SAN DIEGO — Californians are headed to the polls Tuesday to decide the fate of Democratic Gov. Gavin Newsom with nearly four dozen people running to replace him.
But when should San Diego County voters expect to know the result?
According to the county’s Registrar of Voters, it will take some time, particularly given that San Diego County has a record-high 1.96 million registered voters.
Here are some reasons why
- More mail ballots issued than ever before because every active registered voter received a ballot in the mail;
- Mail ballots can be counted if postmarked on or before election day and received on or before Sept. 21; and
- Voting locations opened for a four-day period, Sept. 11 – Sept. 14.
What to expect on election night
County elections officials say the first set of unofficial results will appear shortly after 8 p.m. This includes mail ballots received before election day, including polls ballots from early voting between Sept. 11 – 13.
After the first unofficial report, election night updates only will add ballots cast at polls on election day.
The election day ballots come in after the polls close at 8 p.m. Officials say there may be a gap in time for the next set of results due to poll workers packing up supplies at each location and driving from 221 voting locations across the county.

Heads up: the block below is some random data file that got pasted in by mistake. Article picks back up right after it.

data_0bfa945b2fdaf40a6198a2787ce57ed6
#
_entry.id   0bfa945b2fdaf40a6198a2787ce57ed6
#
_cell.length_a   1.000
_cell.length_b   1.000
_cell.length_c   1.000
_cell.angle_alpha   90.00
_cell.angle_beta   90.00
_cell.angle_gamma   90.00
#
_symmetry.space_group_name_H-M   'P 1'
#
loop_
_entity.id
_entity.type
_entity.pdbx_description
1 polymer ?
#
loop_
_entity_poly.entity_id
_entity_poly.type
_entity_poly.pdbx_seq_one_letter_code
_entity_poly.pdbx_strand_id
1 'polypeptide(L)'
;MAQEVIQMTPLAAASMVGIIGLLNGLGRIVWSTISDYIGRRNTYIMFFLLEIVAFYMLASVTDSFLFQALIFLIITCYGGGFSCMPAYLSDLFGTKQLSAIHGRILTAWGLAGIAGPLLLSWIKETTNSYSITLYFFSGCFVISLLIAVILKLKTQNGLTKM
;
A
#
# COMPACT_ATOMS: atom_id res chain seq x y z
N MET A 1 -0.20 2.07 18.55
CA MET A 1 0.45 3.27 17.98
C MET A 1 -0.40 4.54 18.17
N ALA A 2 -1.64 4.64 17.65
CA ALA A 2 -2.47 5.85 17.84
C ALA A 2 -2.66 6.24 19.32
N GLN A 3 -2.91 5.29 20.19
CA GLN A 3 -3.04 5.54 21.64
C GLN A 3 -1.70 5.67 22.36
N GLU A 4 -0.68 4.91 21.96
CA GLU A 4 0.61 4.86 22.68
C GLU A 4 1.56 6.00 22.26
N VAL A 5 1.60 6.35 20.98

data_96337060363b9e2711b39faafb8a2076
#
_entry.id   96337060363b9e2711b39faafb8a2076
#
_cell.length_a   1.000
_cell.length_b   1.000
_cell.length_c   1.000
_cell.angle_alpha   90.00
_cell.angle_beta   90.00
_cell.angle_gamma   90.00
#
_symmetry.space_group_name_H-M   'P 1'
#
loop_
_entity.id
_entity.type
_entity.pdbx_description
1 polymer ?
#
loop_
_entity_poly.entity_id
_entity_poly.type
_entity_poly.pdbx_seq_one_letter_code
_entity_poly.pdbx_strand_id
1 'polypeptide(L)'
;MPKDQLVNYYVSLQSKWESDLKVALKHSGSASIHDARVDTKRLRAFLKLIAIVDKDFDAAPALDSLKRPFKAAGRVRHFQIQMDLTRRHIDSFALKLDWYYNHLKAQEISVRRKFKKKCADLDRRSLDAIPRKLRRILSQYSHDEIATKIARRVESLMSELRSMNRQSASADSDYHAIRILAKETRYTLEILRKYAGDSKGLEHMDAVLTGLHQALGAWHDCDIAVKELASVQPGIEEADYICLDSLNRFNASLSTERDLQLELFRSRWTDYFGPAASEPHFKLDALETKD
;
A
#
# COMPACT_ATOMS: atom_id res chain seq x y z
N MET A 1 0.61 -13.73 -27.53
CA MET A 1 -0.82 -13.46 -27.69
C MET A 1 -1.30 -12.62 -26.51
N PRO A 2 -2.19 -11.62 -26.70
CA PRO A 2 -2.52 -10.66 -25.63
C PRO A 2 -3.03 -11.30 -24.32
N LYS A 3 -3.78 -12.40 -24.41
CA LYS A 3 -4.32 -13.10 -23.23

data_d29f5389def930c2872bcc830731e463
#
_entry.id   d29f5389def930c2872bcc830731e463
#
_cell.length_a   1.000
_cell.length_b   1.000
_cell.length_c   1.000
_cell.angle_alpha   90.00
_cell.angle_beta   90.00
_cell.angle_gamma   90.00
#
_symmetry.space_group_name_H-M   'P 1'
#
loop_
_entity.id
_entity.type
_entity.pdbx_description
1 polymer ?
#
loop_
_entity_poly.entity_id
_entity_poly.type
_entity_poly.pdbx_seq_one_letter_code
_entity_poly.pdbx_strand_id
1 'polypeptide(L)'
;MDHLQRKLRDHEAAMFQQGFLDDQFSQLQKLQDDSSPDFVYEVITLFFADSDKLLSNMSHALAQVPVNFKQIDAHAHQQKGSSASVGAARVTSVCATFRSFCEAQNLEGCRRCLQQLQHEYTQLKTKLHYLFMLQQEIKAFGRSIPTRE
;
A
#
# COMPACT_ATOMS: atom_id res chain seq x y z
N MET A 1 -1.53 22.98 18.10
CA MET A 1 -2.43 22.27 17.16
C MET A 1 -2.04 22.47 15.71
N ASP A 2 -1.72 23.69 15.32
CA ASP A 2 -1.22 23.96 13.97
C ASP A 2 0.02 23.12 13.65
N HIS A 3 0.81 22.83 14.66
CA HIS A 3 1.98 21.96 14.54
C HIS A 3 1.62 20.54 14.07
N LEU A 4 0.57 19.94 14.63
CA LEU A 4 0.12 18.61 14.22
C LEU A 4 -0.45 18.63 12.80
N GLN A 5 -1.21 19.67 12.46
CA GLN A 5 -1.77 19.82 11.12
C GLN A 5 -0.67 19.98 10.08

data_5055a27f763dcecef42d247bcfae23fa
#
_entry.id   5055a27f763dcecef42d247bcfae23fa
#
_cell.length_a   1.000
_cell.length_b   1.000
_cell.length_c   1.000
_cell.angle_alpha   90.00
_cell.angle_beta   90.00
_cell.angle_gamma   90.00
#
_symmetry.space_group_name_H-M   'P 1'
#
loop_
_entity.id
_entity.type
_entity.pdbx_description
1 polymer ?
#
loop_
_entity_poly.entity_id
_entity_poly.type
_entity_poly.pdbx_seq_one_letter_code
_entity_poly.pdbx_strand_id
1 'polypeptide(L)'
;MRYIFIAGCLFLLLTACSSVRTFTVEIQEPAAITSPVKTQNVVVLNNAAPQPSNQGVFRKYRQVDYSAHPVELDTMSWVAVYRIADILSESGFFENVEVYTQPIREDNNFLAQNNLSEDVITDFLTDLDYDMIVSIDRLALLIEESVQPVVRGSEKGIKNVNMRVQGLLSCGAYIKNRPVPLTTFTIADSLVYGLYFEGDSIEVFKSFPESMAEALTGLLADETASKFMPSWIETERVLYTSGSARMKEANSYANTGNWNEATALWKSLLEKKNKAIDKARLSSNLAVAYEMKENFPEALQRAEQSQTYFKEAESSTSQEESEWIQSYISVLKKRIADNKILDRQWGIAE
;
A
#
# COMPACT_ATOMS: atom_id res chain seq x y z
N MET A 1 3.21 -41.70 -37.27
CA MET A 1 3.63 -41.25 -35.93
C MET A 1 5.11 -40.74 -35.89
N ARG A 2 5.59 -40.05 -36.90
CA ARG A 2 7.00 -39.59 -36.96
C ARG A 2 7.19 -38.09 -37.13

Upon arrival, ballots are scanned, and results will be periodically updated throughout the night until most of the precinct ballots have been counted, according to county officials.
However, the county says it may be midnight before all voting location ballots arrive at the Registrar’s. The final unofficial election night results may not come in until after 1 a.m. and will only cover the ballots that can be counted immediately. Follow the Registrar’s office on Twitter and FOX 5 for updates.
The counting of ballots does not end on election night.
Here’s what remains
Mail ballots: The Registrar’s office mailed more than 1.96 million ballots for the election and anticipates between 200,000 to 250,000 mail ballots could be dropped off at voting locations or picked up at the U.S. Postal Service on election day. Plus, mail ballots sent right before or on election day have seven days to arrive if postmarked by election day.
Provisional ballots: County officials say people who missed the Aug. 30 registration deadline may conditionally register and vote provisionally up to and on election day — it’s unknown how many people will choose to do that. Election workers must make sure the voter didn’t already cast a ballot for each provisional ballot.
After election night, the next release of unofficial results will be Thursday, Sept. 16 after 5 p.m., according to the county. Additional postings may occur at the discretion of the Registrar. However, election results must be certified 30 days after election day, on Oct. 14, and the Registrar expects to use every minute of the certification period to make sure the results are accurate.